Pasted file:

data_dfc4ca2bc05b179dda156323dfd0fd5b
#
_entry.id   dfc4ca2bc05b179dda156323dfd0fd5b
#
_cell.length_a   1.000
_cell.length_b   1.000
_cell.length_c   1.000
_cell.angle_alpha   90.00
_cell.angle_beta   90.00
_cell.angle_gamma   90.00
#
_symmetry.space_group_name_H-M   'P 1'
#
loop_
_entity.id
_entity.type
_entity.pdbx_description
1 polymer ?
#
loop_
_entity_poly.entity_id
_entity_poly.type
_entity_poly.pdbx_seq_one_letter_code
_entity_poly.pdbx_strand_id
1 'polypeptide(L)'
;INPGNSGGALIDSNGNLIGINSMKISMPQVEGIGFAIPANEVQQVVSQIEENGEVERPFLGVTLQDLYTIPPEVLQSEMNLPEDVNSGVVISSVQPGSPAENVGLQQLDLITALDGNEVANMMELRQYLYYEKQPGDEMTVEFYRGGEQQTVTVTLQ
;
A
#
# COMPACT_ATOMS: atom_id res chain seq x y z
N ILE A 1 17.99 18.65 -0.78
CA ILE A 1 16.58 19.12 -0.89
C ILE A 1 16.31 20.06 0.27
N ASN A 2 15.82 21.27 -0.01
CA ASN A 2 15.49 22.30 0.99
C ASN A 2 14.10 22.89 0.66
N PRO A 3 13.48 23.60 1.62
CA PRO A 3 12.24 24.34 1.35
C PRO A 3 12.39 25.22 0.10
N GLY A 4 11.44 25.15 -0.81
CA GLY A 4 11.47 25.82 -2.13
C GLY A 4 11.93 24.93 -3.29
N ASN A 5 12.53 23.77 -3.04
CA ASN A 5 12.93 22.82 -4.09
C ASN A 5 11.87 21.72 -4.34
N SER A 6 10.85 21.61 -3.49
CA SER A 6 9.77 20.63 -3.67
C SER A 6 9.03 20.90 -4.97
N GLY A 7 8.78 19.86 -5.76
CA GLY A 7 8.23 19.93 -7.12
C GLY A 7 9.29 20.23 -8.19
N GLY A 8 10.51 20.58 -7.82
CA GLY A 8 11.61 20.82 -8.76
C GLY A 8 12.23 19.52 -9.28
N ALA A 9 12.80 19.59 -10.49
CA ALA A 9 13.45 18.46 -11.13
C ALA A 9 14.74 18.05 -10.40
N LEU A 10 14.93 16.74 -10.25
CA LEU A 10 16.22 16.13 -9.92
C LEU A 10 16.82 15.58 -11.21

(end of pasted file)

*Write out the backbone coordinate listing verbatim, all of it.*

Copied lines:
data_dfc4ca2bc05b179dda156323dfd0fd5b
#
_entry.id   dfc4ca2bc05b179dda156323dfd0fd5b
#
_cell.length_a   1.000
_cell.length_b   1.000
_cell.length_c   1.000
_cell.angle_alpha   90.00
_cell.angle_beta   90.00
_cell.angle_gamma   90.00
#
_symmetry.space_group_name_H-M   'P 1'
#
loop_
_entity.id
_entity.type
_entity.pdbx_description
1 polymer ?
#
loop_
_entity_poly.entity_id
_entity_poly.type
_entity_poly.pdbx_seq_one_letter_code
_entity_poly.pdbx_strand_id
1 'polypeptide(L)'
;INPGNSGGALIDSNGNLIGINSMKISMPQVEGIGFAIPANEVQQVVSQIEENGEVERPFLGVTLQDLYTIPPEVLQSEMNLPEDVNSGVVISSVQPGSPAENVGLQQLDLITALDGNEVANMMELRQYLYYEKQPGDEMTVEFYRGGEQQTVTVTLQ
;
A
#
# COMPACT_ATOMS: atom_id res chain seq x y z
N ILE A 1 17.99 18.65 -0.78
CA ILE A 1 16.58 19.12 -0.89
C ILE A 1 16.31 20.06 0.27
N ASN A 2 15.82 21.27 -0.01
CA ASN A 2 15.49 22.30 0.99
C ASN A 2 14.10 22.89 0.66
N PRO A 3 13.48 23.60 1.62
CA PRO A 3 12.24 24.34 1.35
C PRO A 3 12.39 25.22 0.10
N GLY A 4 11.44 25.15 -0.81
CA GLY A 4 11.47 25.82 -2.13
C GLY A 4 11.93 24.93 -3.29
N ASN A 5 12.53 23.77 -3.04
CA ASN A 5 12.93 22.82 -4.09
C ASN A 5 11.87 21.72 -4.34
N SER A 6 10.85 21.61 -3.49
CA SER A 6 9.77 20.63 -3.67
C SER A 6 9.03 20.90 -4.97
N GLY A 7 8.78 19.86 -5.76
CA GLY A 7 8.23 19.93 -7.12
C GLY A 7 9.29 20.23 -8.19
N GLY A 8 10.51 20.58 -7.82
CA GLY A 8 11.61 20.82 -8.76
C GLY A 8 12.23 19.52 -9.28
N ALA A 9 12.80 19.59 -10.49
CA ALA A 9 13.45 18.46 -11.13
C ALA A 9 14.74 18.05 -10.40
N LEU A 10 14.93 16.74 -10.25
CA LEU A 10 16.22 16.13 -9.92
C LEU A 10 16.82 15.58 -11.21